Modern medicine be damned, locals in Peru and Bolivia believe a tall glass of freshly blended frogs is the answer to curing almost any ailment including stress, osteoporosis, low libido, asthma and bronchitis. Making a fresh glass is easy-breezy. The juice stall owner grabs a frog from the tank, cuts its neck with a knife in one swift motion and skins it in a very matter-of-routine kind of way. The freshly-skinned frogs are then blended with carrots, honey and Peruvian maca root till its smooth and light green in colour.
"It's very good for anaemia and for chest complaints, but for anyone who's ill, if you take it three or four times a week, you will feel better very quickly", says a customer, whose quote appeared on the BBC website. Some customers buy a couple of frogs from the shop to make their own frog smoothie at home, preferring to follow their own family recipe.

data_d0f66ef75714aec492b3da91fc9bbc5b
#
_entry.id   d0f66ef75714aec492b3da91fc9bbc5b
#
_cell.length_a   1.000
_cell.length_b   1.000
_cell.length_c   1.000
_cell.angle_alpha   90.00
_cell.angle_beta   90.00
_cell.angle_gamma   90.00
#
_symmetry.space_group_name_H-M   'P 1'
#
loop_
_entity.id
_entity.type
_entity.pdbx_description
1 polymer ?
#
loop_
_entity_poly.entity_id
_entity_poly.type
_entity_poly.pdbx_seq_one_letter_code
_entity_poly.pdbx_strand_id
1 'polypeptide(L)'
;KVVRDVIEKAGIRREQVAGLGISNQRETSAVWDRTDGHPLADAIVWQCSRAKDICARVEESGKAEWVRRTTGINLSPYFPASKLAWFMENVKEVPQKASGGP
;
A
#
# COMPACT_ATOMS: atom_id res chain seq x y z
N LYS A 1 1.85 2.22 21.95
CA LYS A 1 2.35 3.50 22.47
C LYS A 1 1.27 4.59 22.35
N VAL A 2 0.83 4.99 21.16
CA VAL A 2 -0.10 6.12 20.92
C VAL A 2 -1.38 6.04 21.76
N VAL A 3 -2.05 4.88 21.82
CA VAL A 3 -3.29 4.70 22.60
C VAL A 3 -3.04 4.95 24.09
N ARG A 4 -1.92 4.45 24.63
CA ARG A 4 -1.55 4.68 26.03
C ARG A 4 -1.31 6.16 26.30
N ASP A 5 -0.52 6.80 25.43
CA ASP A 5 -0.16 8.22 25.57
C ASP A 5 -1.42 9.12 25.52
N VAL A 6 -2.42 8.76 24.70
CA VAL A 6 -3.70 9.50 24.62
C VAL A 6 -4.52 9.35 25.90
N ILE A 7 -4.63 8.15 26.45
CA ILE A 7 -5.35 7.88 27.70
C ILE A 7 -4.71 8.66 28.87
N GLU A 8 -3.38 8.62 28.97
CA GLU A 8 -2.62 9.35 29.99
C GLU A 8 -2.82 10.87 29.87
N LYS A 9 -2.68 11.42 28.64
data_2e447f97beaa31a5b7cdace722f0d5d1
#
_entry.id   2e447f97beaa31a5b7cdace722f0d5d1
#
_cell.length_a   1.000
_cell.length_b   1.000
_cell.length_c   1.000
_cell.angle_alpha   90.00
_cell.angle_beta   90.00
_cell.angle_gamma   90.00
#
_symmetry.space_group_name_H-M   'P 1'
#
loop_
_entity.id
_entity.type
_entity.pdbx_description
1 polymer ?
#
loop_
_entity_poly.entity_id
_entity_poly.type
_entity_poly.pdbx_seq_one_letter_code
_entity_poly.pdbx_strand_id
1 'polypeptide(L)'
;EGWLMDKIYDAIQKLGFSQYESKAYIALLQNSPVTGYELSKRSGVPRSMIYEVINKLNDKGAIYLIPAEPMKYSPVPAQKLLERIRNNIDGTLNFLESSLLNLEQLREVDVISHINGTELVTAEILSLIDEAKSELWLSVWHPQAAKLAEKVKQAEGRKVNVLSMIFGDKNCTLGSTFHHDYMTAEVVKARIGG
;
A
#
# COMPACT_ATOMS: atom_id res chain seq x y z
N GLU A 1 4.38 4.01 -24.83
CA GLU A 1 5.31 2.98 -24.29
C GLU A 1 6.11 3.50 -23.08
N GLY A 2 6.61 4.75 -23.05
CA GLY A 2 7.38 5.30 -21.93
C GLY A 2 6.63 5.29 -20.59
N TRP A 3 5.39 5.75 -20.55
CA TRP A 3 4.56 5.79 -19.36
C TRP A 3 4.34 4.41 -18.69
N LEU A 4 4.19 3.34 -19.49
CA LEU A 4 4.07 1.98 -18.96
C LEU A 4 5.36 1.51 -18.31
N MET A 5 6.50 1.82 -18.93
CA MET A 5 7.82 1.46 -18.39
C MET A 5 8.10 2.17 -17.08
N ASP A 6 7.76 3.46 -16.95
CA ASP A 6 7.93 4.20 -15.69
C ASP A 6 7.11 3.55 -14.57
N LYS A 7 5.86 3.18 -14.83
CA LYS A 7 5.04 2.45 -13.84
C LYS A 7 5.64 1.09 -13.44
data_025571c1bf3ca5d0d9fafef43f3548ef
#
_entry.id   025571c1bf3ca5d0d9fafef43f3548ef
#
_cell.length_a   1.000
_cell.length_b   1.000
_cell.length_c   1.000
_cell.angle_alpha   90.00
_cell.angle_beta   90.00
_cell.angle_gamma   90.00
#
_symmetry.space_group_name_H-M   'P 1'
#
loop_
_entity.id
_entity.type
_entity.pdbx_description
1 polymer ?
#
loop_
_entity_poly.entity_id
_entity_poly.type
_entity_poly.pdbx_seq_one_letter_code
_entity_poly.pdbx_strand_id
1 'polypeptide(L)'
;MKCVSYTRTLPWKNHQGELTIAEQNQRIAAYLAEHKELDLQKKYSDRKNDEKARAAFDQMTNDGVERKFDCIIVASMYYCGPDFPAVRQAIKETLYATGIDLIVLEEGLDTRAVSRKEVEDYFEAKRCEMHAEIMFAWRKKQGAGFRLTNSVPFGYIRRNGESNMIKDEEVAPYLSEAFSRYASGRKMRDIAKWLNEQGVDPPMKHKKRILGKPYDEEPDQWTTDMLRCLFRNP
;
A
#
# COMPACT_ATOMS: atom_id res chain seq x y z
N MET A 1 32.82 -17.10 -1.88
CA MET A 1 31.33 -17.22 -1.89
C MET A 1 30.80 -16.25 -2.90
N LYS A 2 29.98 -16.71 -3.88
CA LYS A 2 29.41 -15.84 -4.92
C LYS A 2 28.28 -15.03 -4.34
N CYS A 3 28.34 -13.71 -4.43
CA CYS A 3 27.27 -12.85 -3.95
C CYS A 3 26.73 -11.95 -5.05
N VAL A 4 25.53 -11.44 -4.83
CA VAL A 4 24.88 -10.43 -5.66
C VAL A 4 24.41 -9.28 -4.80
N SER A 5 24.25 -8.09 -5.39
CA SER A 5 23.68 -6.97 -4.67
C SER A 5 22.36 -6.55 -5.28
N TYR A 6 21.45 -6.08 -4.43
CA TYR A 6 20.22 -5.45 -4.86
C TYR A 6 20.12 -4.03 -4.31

But wait, the story gets worse.
Not only do the medicinal properties of this juice has no scientific backing, the juice requires frogs from the Telmatobius culeus species, a water frog from Lake Titicaca that is listed as critically endangered by the International Union for Conservation of Nature. “It costs five Peruvian soles - just under $2,” says a juice stall owner on the BBC website. “I sell maybe a 100 “a day.” She’s well aware some of the frog species are under threat. "We all know that, but well… when they disappear, they disappear. But while we have them, we can help people with this drink.”
Photo Source: BBC
In Peru, it is illegal to sell, transport or profit from wildlife. People caught with species listed in the Convention of the International Trade in Endangered Species (CITES) may be jailed. The stall-owners have been fined several times for selling the frog drink but they continue their trade, just like customers continue to drink this stomach-churning concoction believing it’s a magical health elixir.